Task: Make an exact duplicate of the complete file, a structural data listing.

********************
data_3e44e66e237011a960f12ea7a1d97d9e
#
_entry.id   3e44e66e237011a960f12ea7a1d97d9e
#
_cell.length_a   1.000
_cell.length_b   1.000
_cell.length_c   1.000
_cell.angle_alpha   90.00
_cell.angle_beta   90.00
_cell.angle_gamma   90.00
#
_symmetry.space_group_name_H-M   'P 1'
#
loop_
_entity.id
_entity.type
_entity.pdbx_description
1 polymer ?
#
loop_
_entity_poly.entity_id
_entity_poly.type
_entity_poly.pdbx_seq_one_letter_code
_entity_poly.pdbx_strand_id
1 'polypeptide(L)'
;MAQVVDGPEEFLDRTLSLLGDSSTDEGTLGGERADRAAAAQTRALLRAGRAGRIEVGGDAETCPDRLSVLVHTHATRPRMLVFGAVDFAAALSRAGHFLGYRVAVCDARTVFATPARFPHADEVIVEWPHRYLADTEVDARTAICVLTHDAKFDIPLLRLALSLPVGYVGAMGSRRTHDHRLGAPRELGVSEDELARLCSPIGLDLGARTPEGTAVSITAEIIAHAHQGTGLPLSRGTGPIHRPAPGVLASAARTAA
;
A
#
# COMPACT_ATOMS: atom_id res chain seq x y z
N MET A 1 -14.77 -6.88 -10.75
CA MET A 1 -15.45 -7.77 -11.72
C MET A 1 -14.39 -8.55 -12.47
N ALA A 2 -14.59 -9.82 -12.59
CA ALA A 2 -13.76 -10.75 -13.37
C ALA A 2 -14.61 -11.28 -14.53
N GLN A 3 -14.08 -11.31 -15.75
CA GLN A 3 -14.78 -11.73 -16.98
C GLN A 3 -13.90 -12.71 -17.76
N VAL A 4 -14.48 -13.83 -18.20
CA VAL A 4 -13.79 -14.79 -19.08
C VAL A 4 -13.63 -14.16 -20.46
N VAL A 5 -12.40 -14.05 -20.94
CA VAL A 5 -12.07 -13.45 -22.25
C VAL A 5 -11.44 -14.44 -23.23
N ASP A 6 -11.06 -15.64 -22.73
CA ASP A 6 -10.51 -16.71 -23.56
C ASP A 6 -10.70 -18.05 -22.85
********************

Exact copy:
data_3e44e66e237011a960f12ea7a1d97d9e
#
_entry.id   3e44e66e237011a960f12ea7a1d97d9e
#
_cell.length_a   1.000
_cell.length_b   1.000
_cell.length_c   1.000
_cell.angle_alpha   90.00
_cell.angle_beta   90.00
_cell.angle_gamma   90.00
#
_symmetry.space_group_name_H-M   'P 1'
#
loop_
_entity.id
_entity.type
_entity.pdbx_description
1 polymer ?
#
loop_
_entity_poly.entity_id
_entity_poly.type
_entity_poly.pdbx_seq_one_letter_code
_entity_poly.pdbx_strand_id
1 'polypeptide(L)'
;MAQVVDGPEEFLDRTLSLLGDSSTDEGTLGGERADRAAAAQTRALLRAGRAGRIEVGGDAETCPDRLSVLVHTHATRPRMLVFGAVDFAAALSRAGHFLGYRVAVCDARTVFATPARFPHADEVIVEWPHRYLADTEVDARTAICVLTHDAKFDIPLLRLALSLPVGYVGAMGSRRTHDHRLGAPRELGVSEDELARLCSPIGLDLGARTPEGTAVSITAEIIAHAHQGTGLPLSRGTGPIHRPAPGVLASAARTAA
;
A
#
# COMPACT_ATOMS: atom_id res chain seq x y z
N MET A 1 -14.77 -6.88 -10.75
CA MET A 1 -15.45 -7.77 -11.72
C MET A 1 -14.39 -8.55 -12.47
N ALA A 2 -14.59 -9.82 -12.59
CA ALA A 2 -13.76 -10.75 -13.37
C ALA A 2 -14.61 -11.28 -14.53
N GLN A 3 -14.08 -11.31 -15.75
CA GLN A 3 -14.78 -11.73 -16.98
C GLN A 3 -13.90 -12.71 -17.76
N VAL A 4 -14.48 -13.83 -18.20
CA VAL A 4 -13.79 -14.79 -19.08
C VAL A 4 -13.63 -14.16 -20.46
N VAL A 5 -12.40 -14.05 -20.94
CA VAL A 5 -12.07 -13.45 -22.25
C VAL A 5 -11.44 -14.44 -23.23
N ASP A 6 -11.06 -15.64 -22.73
CA ASP A 6 -10.51 -16.71 -23.56
C ASP A 6 -10.70 -18.05 -22.85